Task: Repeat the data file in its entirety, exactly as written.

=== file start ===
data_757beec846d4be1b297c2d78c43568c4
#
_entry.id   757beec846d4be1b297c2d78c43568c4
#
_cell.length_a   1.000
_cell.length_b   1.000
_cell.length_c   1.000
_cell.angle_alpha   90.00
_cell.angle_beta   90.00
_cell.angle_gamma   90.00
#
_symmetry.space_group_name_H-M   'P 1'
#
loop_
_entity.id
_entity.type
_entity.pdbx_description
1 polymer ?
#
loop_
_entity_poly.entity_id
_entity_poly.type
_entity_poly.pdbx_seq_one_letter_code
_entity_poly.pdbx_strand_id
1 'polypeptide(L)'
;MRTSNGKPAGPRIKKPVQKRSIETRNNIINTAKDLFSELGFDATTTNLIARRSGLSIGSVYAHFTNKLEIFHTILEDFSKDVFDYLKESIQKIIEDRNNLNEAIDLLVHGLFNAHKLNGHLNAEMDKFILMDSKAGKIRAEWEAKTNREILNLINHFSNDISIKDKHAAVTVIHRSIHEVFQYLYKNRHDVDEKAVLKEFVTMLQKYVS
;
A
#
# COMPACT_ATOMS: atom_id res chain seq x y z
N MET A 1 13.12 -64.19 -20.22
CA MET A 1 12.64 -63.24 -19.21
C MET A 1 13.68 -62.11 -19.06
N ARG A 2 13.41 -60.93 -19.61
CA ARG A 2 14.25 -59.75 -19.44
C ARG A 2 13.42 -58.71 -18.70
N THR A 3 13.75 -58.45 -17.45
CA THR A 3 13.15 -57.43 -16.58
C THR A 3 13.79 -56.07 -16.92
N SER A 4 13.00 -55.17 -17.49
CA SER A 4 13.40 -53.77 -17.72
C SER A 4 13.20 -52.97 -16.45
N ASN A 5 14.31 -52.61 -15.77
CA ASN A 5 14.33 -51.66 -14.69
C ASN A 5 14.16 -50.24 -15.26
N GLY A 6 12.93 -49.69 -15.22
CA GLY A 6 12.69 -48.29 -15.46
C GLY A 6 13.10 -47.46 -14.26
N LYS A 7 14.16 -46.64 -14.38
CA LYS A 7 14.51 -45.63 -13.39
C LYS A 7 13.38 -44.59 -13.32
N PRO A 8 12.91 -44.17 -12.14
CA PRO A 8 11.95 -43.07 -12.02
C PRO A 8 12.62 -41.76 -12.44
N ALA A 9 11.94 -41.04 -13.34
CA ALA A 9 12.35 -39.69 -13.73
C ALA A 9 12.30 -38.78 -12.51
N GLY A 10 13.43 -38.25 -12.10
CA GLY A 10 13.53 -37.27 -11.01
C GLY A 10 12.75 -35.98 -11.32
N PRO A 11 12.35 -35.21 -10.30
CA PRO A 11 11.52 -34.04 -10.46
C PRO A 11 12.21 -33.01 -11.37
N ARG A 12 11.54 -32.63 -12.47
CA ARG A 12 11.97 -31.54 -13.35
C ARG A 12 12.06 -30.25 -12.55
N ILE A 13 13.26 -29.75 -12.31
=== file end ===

data_757beec846d4be1b297c2d78c43568c4
#
_entry.id   757beec846d4be1b297c2d78c43568c4
#
_cell.length_a   1.000
_cell.length_b   1.000
_cell.length_c   1.000
_cell.angle_alpha   90.00
_cell.angle_beta   90.00
_cell.angle_gamma   90.00
#
_symmetry.space_group_name_H-M   'P 1'
#
loop_
_entity.id
_entity.type
_entity.pdbx_description
1 polymer ?
#
loop_
_entity_poly.entity_id
_entity_poly.type
_entity_poly.pdbx_seq_one_letter_code
_entity_poly.pdbx_strand_id
1 'polypeptide(L)'
;MRTSNGKPAGPRIKKPVQKRSIETRNNIINTAKDLFSELGFDATTTNLIARRSGLSIGSVYAHFTNKLEIFHTILEDFSKDVFDYLKESIQKIIEDRNNLNEAIDLLVHGLFNAHKLNGHLNAEMDKFILMDSKAGKIRAEWEAKTNREILNLINHFSNDISIKDKHAAVTVIHRSIHEVFQYLYKNRHDVDEKAVLKEFVTMLQKYVS
;
A
#
# COMPACT_ATOMS: atom_id res chain seq x y z
N MET A 1 13.12 -64.19 -20.22
CA MET A 1 12.64 -63.24 -19.21
C MET A 1 13.68 -62.11 -19.06
N ARG A 2 13.41 -60.93 -19.61
CA ARG A 2 14.25 -59.75 -19.44
C ARG A 2 13.42 -58.71 -18.70
N THR A 3 13.75 -58.45 -17.45
CA THR A 3 13.15 -57.43 -16.58
C THR A 3 13.79 -56.07 -16.92
N SER A 4 13.00 -55.17 -17.49
CA SER A 4 13.40 -53.77 -17.72
C SER A 4 13.20 -52.97 -16.45
N ASN A 5 14.31 -52.61 -15.77
CA ASN A 5 14.33 -51.66 -14.69
C ASN A 5 14.16 -50.24 -15.26
N GLY A 6 12.93 -49.69 -15.22
CA GLY A 6 12.69 -48.29 -15.46
C GLY A 6 13.10 -47.46 -14.26
N LYS A 7 14.16 -46.64 -14.38
CA LYS A 7 14.51 -45.63 -13.39
C LYS A 7 13.38 -44.59 -13.32
N PRO A 8 12.91 -44.17 -12.14
CA PRO A 8 11.95 -43.07 -12.02
C PRO A 8 12.62 -41.76 -12.44
N ALA A 9 11.94 -41.04 -13.34
CA ALA A 9 12.35 -39.69 -13.73
C ALA A 9 12.30 -38.78 -12.51
N GLY A 10 13.43 -38.25 -12.10
CA GLY A 10 13.53 -37.27 -11.01
C GLY A 10 12.75 -35.98 -11.32
N PRO A 11 12.35 -35.21 -10.30
CA PRO A 11 11.52 -34.04 -10.46
C PRO A 11 12.21 -33.01 -11.37
N ARG A 12 11.54 -32.63 -12.47
CA ARG A 12 11.97 -31.54 -13.35
C ARG A 12 12.06 -30.25 -12.55
N ILE A 13 13.26 -29.75 -12.31